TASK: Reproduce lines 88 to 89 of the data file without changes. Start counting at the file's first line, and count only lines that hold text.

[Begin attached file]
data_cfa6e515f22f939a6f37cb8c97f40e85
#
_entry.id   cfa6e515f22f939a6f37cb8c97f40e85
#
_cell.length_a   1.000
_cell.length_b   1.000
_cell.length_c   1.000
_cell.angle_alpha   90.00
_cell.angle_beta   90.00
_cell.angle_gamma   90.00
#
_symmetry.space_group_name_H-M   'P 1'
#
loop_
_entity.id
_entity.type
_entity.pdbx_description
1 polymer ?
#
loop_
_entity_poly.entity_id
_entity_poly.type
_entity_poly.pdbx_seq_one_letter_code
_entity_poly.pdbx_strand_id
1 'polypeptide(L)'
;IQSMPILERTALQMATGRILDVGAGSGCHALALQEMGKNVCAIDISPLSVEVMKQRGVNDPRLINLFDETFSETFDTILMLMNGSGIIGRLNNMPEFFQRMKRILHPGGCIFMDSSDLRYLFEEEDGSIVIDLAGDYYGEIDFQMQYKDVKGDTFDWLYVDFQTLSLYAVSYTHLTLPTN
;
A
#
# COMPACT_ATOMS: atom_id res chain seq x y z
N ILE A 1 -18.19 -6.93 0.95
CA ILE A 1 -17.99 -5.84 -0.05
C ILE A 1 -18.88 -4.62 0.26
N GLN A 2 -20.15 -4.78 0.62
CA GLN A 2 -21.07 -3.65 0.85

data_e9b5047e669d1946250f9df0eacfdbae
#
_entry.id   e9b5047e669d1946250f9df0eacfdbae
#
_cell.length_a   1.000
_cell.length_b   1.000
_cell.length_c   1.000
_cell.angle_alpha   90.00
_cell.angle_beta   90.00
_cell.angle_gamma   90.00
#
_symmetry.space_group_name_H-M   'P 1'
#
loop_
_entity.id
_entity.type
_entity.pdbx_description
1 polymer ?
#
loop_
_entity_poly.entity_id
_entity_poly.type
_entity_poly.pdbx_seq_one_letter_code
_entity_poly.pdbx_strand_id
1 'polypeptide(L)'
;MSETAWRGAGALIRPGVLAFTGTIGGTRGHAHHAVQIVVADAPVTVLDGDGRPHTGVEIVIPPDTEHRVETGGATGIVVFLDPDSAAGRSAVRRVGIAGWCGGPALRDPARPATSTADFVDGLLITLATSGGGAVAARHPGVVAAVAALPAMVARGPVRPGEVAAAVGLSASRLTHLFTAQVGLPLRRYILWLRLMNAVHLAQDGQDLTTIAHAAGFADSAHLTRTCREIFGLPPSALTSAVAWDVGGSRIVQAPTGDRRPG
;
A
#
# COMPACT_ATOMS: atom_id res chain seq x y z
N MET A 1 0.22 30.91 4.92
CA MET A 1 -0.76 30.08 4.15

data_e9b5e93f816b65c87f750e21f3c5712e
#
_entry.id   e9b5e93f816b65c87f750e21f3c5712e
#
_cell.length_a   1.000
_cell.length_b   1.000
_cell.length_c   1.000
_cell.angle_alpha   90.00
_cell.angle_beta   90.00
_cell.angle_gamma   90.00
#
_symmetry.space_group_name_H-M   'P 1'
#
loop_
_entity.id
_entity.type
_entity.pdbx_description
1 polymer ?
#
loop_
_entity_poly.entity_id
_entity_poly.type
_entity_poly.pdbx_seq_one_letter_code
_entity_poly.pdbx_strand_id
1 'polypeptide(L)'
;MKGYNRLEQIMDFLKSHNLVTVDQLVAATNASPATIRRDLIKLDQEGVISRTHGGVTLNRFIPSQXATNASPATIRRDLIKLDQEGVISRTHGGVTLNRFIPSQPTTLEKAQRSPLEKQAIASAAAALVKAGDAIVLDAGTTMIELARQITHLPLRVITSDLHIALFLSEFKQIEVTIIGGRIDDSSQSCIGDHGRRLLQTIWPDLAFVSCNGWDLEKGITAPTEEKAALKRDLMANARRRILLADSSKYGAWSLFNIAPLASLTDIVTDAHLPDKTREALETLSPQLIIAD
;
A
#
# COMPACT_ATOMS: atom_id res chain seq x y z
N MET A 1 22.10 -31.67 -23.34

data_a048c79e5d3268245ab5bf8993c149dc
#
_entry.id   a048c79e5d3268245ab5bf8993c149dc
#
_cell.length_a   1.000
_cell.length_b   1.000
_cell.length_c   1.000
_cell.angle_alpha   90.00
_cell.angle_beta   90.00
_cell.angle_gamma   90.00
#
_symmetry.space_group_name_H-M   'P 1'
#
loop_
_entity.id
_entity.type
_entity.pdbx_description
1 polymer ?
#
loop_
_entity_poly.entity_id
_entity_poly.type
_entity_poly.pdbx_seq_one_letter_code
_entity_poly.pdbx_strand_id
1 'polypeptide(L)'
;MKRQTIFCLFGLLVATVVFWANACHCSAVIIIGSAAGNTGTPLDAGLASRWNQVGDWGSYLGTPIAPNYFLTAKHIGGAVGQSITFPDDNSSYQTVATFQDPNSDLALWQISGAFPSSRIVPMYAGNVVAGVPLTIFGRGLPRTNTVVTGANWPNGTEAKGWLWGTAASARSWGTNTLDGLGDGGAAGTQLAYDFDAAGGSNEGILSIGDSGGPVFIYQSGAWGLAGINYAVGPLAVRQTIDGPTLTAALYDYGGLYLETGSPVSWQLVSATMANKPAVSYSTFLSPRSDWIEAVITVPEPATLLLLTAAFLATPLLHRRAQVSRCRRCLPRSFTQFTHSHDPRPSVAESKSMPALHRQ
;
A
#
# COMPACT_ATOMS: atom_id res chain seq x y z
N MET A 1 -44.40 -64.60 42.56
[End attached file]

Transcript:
_entity_poly.entity_id
_entity_poly.type